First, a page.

Another of Freberg’s favorite targets was political correctness, decades before it even had a name. One of the recurring bits on the show involved an acrobatic act called the Zazaloph Family. (The gag being, of course, what’s the point of an acrobat act on radio?) Whenever any cast member asked the question, “Zazaloph? What kind of name is that?”, Freberg’s standard answer was, “Swiss…That way we don’t offend no one.” In another classic bit, Freberg attempted to sing Jerome Kern and Oscar Hammerstein II’s iconic song “Old Man River,” only to be constantly interrupted by a censor (Butler), who complained that the lyrics were both offensive (“Old Man River” had to be changed to “Elderly Man River”) and ungrammatical (thus “He don’t plant taters/He don’t plant cottin’” became “He doesn’t plant potatoes/He doesn’t plant cotting”).
The series only lasted 15 weeks, thanks to numerous controversies, created by routines like the Middle-East conflict sketch described above, Freberg’s relentless satirizing of the commercial industry, and his frequent battles with the CBS censors, as well as the inability to find a permanent sponsor for the show. (It didn’t help that Freberg refused to allow commercials for tobacco companies.) In later years, Freberg would describe himself as “the last network radio comedian in America.”
Outside of his cartoon voice work, the one medium that Freberg was unable to conquer was motion pictures. Which is probably just as well. About the only way that Freberg could’ve translated his unique comic vision to the film medium would’ve been to make a series of short satirical movies, not unlike the one-reelers that humorist Robert Benchley made for MGM and Paramount in the 1930s and 40s. But, alas, like network radio shows, movie shorts were also a dying breed when Freberg’s career started to thrive.
Andy Devine and Stan Freberg in
“It’s a Mad, Mad, Mad, Mad World”
Freberg’s only appearance in a major motion picture was a brief “blink and you’ll miss him” cameo in Stanley Kramer’s It’s a Mad, Mad, Mad, Mad World (1963). In one shot, while a county sheriff (played by Andy Devine) carries on a phone conversation (with Spencer Tracy on the other end of the line) in the foreground, Freberg (as the deputy) sits silently in the background. A few minutes later, we hear Freberg’s voice on a police car radio. That’s it. Freberg also produced television ads for the film featuring members of the cast. (Some would say that the ads were a lot funnier than the movie itself, but we won’t go there. The ads are available among the extras on the Criterion Collection’s Blu-Ray/DVD combo set of It’s a Mad, Mad, Mad, Mad World.)
In what may well have been his most notable contribution to American culture, Freberg, following the old adage “If you can’t beat ‘em, join ‘em,” started his own advertising agency called “Freberg, Ltd. (but not very)” in 1957. The agency’s motto was “Ars Gratia Pecuniae” (Latin for “Art for Money’s Sake”). Needless to say, Freberg had difficulty persuading perspective clients that making fun of their products would boost sales more than the traditional hardsell approach. But when his initial radio and television spots successfully yielded the promised results, Freberg had far less trouble lining up clients like Contadina Tomato Paste (“Who put eight great tomatoes in that little bitty can?”), Sunkist Pitted Prunes (“Today the pits, tomorrow the wrinkles! Sunkist marches on!”), and Chun King Chinese Food (a magazine ad with the slogan “Nine out of ten doctors recommend Chun King Chow Mein!” and a photo of nine Chinese doctors and one Caucasian doctor, played by Freberg).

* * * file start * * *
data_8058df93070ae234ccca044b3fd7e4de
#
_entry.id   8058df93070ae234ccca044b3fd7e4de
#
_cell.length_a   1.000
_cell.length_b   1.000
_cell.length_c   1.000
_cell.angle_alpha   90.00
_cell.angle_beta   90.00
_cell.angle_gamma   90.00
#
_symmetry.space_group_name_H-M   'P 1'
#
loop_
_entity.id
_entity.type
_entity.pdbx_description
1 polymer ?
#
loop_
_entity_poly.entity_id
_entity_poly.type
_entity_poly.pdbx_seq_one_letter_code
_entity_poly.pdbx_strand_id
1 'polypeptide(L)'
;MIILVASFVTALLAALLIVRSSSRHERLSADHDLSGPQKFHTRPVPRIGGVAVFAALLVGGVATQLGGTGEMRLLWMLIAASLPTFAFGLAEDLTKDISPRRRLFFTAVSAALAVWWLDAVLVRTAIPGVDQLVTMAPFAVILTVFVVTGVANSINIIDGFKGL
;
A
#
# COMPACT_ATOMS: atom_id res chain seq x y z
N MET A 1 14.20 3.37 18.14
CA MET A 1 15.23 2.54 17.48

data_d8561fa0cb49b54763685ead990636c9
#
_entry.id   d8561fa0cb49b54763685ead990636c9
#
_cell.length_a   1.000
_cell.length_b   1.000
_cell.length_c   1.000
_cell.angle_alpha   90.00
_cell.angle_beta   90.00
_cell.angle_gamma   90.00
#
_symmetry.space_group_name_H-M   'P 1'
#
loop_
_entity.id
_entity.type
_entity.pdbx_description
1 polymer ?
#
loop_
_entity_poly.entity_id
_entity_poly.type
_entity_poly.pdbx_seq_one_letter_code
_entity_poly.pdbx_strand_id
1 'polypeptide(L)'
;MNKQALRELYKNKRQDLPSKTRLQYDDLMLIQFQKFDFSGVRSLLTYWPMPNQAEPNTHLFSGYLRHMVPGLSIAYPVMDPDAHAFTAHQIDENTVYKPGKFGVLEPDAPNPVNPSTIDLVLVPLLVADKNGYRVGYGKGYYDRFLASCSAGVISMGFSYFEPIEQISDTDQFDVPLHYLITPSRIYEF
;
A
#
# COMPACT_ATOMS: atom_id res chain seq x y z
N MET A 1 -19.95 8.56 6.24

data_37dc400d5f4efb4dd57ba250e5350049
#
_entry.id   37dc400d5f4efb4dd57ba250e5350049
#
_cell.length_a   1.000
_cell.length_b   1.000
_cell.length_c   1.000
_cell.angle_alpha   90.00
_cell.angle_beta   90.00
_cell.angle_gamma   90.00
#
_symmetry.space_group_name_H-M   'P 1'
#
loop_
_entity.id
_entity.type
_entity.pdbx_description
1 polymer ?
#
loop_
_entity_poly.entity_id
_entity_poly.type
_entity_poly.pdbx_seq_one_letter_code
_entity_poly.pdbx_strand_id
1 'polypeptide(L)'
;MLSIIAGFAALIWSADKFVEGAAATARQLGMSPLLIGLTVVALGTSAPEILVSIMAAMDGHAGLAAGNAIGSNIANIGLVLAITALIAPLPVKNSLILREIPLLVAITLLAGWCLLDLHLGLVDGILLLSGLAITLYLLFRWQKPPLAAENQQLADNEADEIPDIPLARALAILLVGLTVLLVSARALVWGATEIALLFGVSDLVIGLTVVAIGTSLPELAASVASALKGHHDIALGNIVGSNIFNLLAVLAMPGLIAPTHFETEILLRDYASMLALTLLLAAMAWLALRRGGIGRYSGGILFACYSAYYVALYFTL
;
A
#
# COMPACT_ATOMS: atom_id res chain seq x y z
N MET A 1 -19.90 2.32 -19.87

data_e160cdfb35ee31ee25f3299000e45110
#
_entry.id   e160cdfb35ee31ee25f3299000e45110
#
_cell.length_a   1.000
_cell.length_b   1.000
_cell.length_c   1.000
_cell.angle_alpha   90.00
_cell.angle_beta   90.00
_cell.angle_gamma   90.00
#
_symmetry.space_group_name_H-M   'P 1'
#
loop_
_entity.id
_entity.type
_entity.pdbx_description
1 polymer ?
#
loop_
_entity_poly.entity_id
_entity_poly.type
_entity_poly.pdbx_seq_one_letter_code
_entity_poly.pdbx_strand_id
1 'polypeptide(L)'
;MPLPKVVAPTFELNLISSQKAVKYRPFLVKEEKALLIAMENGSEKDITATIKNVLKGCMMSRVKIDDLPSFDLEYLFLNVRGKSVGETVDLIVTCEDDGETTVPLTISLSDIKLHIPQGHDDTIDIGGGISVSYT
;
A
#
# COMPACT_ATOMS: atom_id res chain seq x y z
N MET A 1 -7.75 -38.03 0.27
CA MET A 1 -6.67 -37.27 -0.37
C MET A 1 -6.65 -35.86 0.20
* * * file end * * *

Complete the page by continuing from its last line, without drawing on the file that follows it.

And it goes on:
Freberg’s television ads were virtually miniature cinematic masterpieces. Two, in particular, proved to be especially memorable. One, for Jeno Pizza Rolls, was a parody of the then current TV campaign for Lark Cigarettes, where a camera crew drove around the streets of LA baring a sign that said “Show us your Lark packs” with obvious actors holding up their Larks, all accompanied by Rossini’s “William Tell Overture” (better known to the general public as the “Theme for the Lone Ranger”).
In an even more impressive 1970 TV spot for Heinz’s short-lived line of Great American Soups, Freberg created a one-minute tribute to the classic Hollywood musicals of the 30s, 40s, and 50s, starring Ann Miller, who had appeared in several of those classic movies. (It was the most expensive TV commercial ever made at that time.)
If, in later years, Freberg wasn’t in demand as much as he had been in the past, he could still take solace in the fact that he’d been an indispensable influence on younger generations of comic artists, including some counterculture performers he would later work with, such as The Firesign Theatre and “Weird Al” Yankovic. And his skewering of intelligence-insulting TV shows, commercials, and movies lived on in spirit on SCTV, the closest a television sketch series ever came to doing the type of sharp, merciless satire that Freberg excelled at. (Could anything be more Frebergian than SCTV’s “Indira,” their classic parody of the Broadway musical Evita?)
Farewell, Stan Freberg. In a day and age when the dreck posing as comedy is deliberately geared to the sensibilities of the most immature cretins in the audience, and genuine wit is virtually non-existent, you will be sorely missed.
 Often called Freberg’s masterpiece, United States was a satirical look at American history, from Columbus “discovering” America to the conclusion of the Revolutionary War.
 As Freberg revealed in a 1999 interview with Stephen Thompson (The Onion), he had recently taught a class at Young Presidents’ Organization called “Political Correctness: Just Another Form of Censorship?”